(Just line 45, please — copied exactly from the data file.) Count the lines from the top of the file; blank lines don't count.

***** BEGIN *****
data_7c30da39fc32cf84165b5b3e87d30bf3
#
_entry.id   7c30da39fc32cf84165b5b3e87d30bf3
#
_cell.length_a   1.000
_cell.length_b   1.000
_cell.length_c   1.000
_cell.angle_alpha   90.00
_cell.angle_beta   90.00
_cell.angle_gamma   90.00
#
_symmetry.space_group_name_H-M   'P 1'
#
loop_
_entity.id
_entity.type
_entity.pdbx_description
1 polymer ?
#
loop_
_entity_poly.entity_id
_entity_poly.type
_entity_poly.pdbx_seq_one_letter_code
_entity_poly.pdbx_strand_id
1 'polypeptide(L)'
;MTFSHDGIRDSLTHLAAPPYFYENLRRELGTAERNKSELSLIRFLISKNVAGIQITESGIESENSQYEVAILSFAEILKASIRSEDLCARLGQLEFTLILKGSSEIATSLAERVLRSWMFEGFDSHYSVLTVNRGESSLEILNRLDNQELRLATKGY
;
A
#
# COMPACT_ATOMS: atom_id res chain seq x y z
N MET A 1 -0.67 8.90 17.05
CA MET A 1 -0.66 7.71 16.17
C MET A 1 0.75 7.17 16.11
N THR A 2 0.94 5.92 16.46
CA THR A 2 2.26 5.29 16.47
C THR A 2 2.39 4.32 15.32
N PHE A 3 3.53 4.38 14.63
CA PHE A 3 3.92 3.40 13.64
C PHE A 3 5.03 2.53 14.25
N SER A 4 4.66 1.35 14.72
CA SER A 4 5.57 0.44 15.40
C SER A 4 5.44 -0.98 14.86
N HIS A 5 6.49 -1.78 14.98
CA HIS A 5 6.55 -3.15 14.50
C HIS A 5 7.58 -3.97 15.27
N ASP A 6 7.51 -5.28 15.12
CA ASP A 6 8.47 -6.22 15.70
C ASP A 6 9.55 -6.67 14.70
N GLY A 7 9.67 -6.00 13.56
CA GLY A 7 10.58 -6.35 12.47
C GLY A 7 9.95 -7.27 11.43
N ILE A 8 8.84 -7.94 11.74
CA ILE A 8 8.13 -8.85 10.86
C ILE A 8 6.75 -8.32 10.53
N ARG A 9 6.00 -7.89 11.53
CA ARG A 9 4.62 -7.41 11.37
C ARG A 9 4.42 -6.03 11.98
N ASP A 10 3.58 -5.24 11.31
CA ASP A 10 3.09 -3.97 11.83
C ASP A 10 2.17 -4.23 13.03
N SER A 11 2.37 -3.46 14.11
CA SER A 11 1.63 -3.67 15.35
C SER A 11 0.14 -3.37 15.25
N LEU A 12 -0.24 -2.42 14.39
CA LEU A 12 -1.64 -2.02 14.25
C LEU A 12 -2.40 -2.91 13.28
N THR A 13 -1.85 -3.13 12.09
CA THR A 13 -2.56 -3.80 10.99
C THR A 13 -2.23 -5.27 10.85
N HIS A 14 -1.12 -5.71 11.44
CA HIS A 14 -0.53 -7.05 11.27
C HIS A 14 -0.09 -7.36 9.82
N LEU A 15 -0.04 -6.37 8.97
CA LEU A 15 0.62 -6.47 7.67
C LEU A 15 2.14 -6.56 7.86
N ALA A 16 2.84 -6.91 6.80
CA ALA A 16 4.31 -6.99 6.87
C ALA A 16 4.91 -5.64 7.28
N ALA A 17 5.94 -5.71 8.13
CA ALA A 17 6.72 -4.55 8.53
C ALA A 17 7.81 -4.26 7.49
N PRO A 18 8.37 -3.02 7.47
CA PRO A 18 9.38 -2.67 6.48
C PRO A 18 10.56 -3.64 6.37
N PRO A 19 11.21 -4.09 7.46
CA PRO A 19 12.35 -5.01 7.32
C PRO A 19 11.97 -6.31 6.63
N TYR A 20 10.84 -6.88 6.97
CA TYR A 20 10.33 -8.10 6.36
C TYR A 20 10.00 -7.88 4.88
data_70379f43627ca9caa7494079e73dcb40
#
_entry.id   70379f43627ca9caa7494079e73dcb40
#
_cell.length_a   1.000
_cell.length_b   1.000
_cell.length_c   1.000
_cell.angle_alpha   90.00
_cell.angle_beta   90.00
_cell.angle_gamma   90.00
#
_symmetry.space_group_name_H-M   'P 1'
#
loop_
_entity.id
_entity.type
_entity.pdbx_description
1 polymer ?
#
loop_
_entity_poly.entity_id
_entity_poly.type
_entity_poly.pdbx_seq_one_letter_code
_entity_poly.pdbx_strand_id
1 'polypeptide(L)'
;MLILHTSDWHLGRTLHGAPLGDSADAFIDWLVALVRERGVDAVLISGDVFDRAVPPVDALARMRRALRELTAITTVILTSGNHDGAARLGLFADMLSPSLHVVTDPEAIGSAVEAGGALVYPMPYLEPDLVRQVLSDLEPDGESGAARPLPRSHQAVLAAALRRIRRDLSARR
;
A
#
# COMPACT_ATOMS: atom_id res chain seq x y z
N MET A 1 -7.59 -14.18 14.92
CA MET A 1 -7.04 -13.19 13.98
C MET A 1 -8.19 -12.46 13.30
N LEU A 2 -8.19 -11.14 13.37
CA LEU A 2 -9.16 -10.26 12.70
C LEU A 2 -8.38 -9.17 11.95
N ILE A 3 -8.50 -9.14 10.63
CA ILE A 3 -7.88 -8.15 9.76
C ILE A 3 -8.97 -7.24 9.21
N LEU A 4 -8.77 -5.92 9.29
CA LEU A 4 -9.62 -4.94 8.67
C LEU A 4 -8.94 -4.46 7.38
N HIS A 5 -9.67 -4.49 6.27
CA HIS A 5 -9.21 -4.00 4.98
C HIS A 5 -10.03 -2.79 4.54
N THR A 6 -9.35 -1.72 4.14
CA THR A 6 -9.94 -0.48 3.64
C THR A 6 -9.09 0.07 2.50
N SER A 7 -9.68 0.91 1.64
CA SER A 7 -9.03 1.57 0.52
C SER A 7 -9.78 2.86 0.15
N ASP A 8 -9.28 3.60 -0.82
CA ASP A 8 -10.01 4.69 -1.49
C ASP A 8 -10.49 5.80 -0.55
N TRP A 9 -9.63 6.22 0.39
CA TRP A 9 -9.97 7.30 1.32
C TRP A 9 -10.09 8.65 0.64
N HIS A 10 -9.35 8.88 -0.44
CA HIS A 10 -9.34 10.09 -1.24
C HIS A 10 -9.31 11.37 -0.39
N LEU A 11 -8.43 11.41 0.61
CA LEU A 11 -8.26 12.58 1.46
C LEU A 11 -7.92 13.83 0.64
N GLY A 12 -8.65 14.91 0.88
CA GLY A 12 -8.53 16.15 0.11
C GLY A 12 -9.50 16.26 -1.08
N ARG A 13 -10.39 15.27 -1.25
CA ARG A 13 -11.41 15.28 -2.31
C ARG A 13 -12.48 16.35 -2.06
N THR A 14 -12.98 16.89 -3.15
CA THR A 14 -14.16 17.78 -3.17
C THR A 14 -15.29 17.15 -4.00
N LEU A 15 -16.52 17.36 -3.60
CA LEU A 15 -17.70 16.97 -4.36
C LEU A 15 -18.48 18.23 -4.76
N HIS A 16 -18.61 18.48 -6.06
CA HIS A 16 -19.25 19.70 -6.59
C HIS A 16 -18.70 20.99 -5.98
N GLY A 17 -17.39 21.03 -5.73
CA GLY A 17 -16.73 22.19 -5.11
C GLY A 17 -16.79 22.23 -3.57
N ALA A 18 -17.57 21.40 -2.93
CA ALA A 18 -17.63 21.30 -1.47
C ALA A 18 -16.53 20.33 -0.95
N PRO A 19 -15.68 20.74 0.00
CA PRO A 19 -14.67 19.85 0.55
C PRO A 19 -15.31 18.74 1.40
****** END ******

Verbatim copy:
C HIS A 5 7.58 -3.97 15.27